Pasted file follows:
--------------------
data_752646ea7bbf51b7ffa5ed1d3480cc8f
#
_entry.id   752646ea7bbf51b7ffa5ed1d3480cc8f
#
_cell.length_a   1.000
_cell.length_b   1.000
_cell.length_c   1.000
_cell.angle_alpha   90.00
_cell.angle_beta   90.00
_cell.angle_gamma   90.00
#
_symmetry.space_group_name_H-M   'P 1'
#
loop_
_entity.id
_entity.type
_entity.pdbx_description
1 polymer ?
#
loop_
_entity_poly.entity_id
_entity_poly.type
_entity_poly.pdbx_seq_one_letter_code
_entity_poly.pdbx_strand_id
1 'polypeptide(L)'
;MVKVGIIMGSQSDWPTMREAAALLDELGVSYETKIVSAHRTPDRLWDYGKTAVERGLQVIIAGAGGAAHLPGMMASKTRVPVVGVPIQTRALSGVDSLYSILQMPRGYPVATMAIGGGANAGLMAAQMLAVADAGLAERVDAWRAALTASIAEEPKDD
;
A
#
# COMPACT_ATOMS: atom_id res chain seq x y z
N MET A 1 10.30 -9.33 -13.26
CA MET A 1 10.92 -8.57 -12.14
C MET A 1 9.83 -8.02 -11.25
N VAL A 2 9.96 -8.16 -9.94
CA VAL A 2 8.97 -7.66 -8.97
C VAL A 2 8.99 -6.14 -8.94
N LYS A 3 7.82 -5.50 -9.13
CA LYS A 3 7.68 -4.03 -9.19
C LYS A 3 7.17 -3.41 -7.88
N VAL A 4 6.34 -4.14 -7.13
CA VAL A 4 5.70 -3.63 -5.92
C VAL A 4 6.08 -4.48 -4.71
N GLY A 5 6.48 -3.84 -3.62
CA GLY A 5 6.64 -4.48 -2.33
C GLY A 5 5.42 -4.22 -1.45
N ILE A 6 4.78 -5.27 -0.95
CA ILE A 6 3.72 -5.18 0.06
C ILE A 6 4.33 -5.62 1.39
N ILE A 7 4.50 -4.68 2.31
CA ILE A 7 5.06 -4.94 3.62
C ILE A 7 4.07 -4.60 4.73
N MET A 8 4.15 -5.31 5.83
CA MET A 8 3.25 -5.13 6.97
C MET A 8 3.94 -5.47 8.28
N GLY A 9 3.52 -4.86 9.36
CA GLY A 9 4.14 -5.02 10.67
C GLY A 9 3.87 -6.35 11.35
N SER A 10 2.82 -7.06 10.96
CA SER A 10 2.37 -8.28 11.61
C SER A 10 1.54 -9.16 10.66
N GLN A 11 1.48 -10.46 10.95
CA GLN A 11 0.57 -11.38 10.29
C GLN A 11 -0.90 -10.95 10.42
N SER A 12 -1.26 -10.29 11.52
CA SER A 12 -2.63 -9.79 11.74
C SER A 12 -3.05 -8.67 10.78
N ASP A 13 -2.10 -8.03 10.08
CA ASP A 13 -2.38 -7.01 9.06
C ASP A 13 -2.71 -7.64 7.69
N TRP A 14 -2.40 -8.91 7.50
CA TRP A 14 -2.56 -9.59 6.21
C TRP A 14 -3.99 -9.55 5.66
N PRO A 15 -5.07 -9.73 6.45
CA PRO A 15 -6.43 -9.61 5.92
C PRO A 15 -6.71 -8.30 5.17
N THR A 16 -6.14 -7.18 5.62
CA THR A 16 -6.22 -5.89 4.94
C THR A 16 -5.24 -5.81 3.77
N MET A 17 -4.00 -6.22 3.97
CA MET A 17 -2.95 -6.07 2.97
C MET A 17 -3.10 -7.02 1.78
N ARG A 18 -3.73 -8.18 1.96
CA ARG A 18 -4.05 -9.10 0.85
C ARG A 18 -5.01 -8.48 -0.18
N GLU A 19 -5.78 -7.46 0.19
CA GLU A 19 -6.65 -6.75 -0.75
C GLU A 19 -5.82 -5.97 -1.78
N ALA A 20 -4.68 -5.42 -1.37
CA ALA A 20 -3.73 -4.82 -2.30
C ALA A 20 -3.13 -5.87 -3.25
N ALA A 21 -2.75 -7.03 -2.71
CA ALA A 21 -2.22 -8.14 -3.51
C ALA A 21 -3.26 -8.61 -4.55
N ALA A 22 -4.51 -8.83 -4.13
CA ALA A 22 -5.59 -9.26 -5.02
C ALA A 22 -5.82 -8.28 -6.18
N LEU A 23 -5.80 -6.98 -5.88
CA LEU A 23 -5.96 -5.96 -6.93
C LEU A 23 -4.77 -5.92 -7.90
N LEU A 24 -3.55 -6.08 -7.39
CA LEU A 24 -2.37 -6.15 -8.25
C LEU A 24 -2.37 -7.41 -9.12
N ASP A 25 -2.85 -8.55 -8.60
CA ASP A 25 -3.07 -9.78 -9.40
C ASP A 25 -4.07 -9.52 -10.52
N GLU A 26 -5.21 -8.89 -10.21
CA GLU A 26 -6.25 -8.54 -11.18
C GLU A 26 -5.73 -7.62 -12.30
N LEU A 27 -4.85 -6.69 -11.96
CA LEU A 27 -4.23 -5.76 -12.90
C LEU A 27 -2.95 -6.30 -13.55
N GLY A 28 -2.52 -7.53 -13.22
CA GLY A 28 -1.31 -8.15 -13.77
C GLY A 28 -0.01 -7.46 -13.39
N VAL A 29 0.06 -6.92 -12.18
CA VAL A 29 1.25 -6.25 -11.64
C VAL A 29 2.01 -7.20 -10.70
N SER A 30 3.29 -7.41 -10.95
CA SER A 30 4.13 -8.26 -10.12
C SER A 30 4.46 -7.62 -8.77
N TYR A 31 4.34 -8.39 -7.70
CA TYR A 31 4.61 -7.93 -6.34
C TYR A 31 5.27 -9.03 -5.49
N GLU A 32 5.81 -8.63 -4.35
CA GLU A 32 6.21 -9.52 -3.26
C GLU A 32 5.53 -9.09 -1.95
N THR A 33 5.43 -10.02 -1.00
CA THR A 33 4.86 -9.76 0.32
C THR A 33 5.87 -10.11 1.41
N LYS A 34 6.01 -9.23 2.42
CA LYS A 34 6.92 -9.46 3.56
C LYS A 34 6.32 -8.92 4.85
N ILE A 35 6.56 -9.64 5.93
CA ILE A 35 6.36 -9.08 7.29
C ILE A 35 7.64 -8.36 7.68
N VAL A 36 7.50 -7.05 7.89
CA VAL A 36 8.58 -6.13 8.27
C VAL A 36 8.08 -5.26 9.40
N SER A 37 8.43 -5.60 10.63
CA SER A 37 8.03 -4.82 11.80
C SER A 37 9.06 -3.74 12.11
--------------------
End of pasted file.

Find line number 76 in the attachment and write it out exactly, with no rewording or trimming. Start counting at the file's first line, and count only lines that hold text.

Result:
N THR A 16 -6.14 -7.18 5.62